Author(s): de Kloet ER, Fitzsimons CP, Datson NA, Meijer OC, Vreugdenhil E
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Abstract BACKGROUND: Stress is essential for health, but if coping with stress fails, the action of the stress hormones cortisol and corticosterone (CORT) becomes dysregulated, precipitating a condition favorable for increased susceptibility to psychopathology. We focus on the question how the action of CORT can change from protective to harmful. APPROACH: CORT targets the limbic brain, where it affects cognitive processes and emotional arousal. The magnitude and duration of the CORT feedback signal depends on bio-availability of the hormone, the activity of the CORT receptor machinery and the stress-induced drive. If CORT action becomes dysregulated, we postulate that this is linked to compromised receptor regulation in the limbic brain's susceptibility pathway. RESULTS: CORT action on gene transcription is mediated by high affinity mineralocorticoid (MR) and 10 fold lower affinity glucocorticoid (GR) receptors that also can mediate fast non-genomic actions. MR and GR operate a feedback loop that involves access and binding to the receptors, activation and shuttling of the CORT receptor complexes, which require interaction with coregulators and transcription factors for transcriptional outcome. CORT modulates the expression of gene transcripts encoding specific chaperones, motor proteins and transcription factors as well as its own receptors. The emerging evidence of microRNAs operating translational control points to further fine-tuning in receptor signaling. CONCLUSION: Imbalance in MR:GR-mediated actions caused by receptor variants and epigenetic modulations have been proposed as risk factor in stress-related disease. We here provide key regulatory steps in the activation, transport and regulation of CORT receptors that may sensitize susceptibility pathways underlying psychopathology.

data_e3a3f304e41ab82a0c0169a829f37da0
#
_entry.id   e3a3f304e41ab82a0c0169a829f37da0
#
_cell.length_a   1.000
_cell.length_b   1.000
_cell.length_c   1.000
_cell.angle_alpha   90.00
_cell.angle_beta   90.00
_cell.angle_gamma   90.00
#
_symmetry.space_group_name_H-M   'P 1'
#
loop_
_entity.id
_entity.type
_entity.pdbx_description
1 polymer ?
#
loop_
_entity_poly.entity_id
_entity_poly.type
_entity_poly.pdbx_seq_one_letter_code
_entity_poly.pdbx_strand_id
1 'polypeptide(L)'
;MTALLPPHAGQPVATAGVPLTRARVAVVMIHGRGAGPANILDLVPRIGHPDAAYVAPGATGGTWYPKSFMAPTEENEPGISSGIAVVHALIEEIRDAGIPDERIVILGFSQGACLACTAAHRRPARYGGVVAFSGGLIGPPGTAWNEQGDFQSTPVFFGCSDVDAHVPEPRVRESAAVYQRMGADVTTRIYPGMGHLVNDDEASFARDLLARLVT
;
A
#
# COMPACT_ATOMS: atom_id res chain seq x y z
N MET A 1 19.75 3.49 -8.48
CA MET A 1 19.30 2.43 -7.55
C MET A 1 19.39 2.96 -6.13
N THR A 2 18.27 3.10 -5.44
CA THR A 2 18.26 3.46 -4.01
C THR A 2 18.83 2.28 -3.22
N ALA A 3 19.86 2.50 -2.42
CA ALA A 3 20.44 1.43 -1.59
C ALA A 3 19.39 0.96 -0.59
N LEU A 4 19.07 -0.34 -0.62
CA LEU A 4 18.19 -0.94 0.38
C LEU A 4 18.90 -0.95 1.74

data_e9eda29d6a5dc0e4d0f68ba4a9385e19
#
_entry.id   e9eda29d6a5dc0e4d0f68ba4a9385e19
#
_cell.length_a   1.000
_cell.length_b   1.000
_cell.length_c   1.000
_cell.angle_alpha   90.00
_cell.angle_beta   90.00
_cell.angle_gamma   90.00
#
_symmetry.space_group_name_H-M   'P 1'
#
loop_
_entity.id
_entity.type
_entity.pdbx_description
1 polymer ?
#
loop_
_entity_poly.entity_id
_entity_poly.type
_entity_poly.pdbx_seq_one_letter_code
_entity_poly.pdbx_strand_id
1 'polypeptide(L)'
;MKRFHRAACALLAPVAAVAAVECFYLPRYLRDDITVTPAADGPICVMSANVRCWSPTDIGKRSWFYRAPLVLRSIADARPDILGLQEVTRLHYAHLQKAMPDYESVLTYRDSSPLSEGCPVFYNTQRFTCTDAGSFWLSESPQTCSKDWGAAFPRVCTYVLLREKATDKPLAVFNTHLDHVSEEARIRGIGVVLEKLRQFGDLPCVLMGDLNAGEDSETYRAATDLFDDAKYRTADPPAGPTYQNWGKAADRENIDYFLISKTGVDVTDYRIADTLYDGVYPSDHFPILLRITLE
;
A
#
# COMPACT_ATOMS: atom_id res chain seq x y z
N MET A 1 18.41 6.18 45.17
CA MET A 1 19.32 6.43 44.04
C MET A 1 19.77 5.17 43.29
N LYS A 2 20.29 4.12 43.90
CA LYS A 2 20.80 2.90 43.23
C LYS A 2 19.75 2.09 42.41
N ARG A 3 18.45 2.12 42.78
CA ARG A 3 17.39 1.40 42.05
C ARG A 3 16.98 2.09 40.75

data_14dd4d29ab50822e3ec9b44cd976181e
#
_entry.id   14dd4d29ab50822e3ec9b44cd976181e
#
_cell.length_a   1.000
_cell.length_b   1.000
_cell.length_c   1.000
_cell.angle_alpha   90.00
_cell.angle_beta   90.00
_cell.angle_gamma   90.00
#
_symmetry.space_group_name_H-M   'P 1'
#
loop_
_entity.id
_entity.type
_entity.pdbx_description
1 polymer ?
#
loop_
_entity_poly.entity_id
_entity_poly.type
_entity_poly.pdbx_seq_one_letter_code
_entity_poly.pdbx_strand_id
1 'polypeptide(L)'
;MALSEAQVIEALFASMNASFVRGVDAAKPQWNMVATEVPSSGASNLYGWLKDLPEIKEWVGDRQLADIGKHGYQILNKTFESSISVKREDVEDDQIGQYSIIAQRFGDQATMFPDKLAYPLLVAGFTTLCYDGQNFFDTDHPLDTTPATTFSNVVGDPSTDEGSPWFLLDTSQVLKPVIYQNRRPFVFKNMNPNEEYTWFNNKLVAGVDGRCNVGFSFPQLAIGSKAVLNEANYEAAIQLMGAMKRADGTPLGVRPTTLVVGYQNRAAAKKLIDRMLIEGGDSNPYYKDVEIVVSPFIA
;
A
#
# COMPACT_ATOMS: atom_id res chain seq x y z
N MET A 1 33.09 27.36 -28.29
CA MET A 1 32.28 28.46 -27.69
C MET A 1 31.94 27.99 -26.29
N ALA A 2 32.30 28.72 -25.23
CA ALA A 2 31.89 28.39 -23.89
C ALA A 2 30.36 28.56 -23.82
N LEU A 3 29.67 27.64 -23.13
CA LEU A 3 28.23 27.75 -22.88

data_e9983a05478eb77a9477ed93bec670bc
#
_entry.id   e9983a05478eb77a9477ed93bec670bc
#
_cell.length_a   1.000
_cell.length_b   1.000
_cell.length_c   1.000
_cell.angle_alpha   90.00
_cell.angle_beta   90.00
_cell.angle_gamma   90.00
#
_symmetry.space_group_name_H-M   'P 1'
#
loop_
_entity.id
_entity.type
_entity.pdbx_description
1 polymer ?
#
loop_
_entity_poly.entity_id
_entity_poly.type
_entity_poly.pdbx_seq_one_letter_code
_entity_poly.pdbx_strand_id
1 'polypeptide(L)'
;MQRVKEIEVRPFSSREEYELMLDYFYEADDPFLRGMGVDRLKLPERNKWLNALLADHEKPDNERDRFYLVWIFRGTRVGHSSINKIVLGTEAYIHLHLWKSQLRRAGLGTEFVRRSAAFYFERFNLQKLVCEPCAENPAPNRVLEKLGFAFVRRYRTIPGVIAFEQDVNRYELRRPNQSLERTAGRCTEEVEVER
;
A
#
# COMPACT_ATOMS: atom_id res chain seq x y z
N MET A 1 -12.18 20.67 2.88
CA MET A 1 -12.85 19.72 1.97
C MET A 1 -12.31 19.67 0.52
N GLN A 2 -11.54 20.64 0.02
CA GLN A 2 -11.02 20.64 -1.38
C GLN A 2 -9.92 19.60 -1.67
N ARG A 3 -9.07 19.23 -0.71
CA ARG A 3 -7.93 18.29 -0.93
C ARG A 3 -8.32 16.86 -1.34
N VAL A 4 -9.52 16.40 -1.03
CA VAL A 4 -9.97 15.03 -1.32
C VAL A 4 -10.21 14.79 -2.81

This article was published in Brain Res
and referenced in Journal of Genetic Syndromes & Gene Therapy